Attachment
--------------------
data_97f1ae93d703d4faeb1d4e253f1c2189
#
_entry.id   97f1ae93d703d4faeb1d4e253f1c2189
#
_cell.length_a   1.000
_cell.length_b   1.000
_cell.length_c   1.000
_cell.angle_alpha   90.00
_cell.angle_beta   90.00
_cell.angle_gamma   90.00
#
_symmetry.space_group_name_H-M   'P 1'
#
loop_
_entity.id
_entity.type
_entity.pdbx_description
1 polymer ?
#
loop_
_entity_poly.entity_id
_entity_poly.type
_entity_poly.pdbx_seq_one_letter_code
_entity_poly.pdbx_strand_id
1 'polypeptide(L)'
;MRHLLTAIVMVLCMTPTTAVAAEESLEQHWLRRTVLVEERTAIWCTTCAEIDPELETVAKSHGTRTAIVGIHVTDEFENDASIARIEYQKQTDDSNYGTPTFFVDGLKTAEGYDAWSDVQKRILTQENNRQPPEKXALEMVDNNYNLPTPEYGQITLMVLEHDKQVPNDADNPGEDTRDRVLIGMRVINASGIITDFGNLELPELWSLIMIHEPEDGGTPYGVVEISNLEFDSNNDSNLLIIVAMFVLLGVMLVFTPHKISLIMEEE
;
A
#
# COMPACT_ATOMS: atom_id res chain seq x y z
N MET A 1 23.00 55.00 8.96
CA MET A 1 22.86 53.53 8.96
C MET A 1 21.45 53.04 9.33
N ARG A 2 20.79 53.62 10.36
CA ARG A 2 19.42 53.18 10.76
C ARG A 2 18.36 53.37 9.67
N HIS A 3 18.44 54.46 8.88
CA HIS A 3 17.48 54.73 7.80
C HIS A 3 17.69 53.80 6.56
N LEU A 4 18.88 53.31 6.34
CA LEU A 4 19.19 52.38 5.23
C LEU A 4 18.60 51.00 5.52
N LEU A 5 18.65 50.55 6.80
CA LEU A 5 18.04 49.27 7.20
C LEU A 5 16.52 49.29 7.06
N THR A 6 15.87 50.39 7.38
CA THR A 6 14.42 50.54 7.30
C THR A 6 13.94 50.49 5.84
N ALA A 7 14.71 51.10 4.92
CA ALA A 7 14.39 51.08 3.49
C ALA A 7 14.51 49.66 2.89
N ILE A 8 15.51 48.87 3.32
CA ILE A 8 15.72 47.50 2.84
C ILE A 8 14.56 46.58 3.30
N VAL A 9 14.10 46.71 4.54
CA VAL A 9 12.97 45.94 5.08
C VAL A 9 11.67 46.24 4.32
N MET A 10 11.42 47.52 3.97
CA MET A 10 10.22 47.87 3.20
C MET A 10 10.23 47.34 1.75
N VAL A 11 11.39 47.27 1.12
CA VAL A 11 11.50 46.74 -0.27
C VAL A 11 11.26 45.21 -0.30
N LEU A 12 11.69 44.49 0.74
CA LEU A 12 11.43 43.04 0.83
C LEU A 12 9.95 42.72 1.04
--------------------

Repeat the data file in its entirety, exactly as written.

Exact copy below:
data_97f1ae93d703d4faeb1d4e253f1c2189
#
_entry.id   97f1ae93d703d4faeb1d4e253f1c2189
#
_cell.length_a   1.000
_cell.length_b   1.000
_cell.length_c   1.000
_cell.angle_alpha   90.00
_cell.angle_beta   90.00
_cell.angle_gamma   90.00
#
_symmetry.space_group_name_H-M   'P 1'
#
loop_
_entity.id
_entity.type
_entity.pdbx_description
1 polymer ?
#
loop_
_entity_poly.entity_id
_entity_poly.type
_entity_poly.pdbx_seq_one_letter_code
_entity_poly.pdbx_strand_id
1 'polypeptide(L)'
;MRHLLTAIVMVLCMTPTTAVAAEESLEQHWLRRTVLVEERTAIWCTTCAEIDPELETVAKSHGTRTAIVGIHVTDEFENDASIARIEYQKQTDDSNYGTPTFFVDGLKTAEGYDAWSDVQKRILTQENNRQPPEKXALEMVDNNYNLPTPEYGQITLMVLEHDKQVPNDADNPGEDTRDRVLIGMRVINASGIITDFGNLELPELWSLIMIHEPEDGGTPYGVVEISNLEFDSNNDSNLLIIVAMFVLLGVMLVFTPHKISLIMEEE
;
A
#
# COMPACT_ATOMS: atom_id res chain seq x y z
N MET A 1 23.00 55.00 8.96
CA MET A 1 22.86 53.53 8.96
C MET A 1 21.45 53.04 9.33
N ARG A 2 20.79 53.62 10.36
CA ARG A 2 19.42 53.18 10.76
C ARG A 2 18.36 53.37 9.67
N HIS A 3 18.44 54.46 8.88
CA HIS A 3 17.48 54.73 7.80
C HIS A 3 17.69 53.80 6.56
N LEU A 4 18.88 53.31 6.34
CA LEU A 4 19.19 52.38 5.23
C LEU A 4 18.60 51.00 5.52
N LEU A 5 18.65 50.55 6.80
CA LEU A 5 18.04 49.27 7.20
C LEU A 5 16.52 49.29 7.06
N THR A 6 15.87 50.39 7.38
CA THR A 6 14.42 50.54 7.30
C THR A 6 13.94 50.49 5.84
N ALA A 7 14.71 51.10 4.92
CA ALA A 7 14.39 51.08 3.49
C ALA A 7 14.51 49.66 2.89
N ILE A 8 15.51 48.87 3.32
CA ILE A 8 15.72 47.50 2.84
C ILE A 8 14.56 46.58 3.30
N VAL A 9 14.10 46.71 4.54
CA VAL A 9 12.97 45.94 5.08
C VAL A 9 11.67 46.24 4.32
N MET A 10 11.42 47.52 3.97
CA MET A 10 10.22 47.87 3.20
C MET A 10 10.23 47.34 1.75
N VAL A 11 11.39 47.27 1.12
CA VAL A 11 11.50 46.74 -0.27
C VAL A 11 11.26 45.21 -0.30
N LEU A 12 11.69 44.49 0.74
CA LEU A 12 11.43 43.04 0.83
C LEU A 12 9.95 42.72 1.04